When Religious Practices Become Legal Obligations: Extending the Foreign Compulsion Defense
Michael A. Helfand
Pepperdine University School of Law
Journal of Law and Religion, Vol. 23, 2008
The purpose of this article is to fashion a religious compulsion defense as an outgrowth of the legally recognized foreign compulsion defense. Contra the rationale advanced in Employment Division v. Smith, the article argues that the rationale behind the foreign compulsion defense - to protect individuals from conflicting legal norms of competing legal systems - should also apply to situations where religious law and United States law collide. In adopting the criteria of the foreign compulsion defense, a religious compulsion defense would extract individuals from conflicts of law, protecting individuals in the throes of the most intractable of dilemmas.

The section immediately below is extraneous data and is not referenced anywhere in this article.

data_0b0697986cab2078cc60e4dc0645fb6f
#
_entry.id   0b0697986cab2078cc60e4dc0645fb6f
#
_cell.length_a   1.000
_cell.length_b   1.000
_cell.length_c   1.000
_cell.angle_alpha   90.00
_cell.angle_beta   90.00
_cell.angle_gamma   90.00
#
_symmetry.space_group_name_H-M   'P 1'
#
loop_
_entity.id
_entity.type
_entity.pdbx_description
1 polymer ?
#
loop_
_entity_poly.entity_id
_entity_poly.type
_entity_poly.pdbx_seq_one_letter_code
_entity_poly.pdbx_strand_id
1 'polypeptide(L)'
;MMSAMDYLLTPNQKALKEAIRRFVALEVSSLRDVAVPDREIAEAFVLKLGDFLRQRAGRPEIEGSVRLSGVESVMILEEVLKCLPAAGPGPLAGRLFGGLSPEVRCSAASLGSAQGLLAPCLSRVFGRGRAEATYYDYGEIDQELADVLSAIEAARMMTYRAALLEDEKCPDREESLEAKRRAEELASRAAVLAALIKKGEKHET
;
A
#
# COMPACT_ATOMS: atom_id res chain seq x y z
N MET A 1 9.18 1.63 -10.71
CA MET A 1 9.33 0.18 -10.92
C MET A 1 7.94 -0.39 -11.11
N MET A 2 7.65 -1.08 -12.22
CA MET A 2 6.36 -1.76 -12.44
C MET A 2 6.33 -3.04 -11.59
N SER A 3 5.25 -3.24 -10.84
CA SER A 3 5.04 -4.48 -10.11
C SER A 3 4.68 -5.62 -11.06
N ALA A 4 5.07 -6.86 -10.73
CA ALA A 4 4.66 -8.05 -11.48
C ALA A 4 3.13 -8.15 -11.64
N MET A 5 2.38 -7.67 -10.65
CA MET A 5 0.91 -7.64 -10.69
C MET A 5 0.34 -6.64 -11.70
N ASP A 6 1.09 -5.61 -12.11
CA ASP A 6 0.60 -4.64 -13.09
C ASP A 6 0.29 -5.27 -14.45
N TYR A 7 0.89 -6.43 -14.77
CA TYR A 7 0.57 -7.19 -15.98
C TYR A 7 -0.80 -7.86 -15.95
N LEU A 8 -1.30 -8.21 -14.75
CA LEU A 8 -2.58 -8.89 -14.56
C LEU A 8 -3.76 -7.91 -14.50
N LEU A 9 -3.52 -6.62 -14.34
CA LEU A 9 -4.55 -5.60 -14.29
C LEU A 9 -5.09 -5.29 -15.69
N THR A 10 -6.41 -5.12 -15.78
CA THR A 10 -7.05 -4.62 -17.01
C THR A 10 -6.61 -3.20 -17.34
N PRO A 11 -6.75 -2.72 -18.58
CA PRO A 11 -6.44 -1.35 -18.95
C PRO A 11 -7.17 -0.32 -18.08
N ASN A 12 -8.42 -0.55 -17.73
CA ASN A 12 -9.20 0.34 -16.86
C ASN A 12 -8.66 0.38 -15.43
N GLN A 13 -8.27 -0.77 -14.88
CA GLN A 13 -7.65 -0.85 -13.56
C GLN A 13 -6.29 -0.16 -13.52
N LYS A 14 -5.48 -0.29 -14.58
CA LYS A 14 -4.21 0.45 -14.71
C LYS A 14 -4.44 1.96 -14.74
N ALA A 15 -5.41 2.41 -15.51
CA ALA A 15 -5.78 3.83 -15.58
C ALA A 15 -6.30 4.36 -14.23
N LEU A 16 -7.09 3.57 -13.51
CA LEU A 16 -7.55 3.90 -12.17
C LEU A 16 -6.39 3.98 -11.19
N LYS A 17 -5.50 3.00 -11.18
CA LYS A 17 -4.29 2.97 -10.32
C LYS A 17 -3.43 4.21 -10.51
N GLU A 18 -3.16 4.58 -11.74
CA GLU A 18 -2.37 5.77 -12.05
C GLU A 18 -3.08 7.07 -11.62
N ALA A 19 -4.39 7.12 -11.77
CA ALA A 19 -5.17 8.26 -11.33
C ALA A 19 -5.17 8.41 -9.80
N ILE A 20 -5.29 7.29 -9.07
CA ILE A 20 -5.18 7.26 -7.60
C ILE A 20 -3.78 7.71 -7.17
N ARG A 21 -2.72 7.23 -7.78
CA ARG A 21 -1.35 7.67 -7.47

Number of Pages in PDF File: 44
Keywords: Religion, Conflict of Laws, Legal Theory
JEL Classification: K00, K33, K42
Date posted: May 30, 2007 ; Last revised: March 3, 2008
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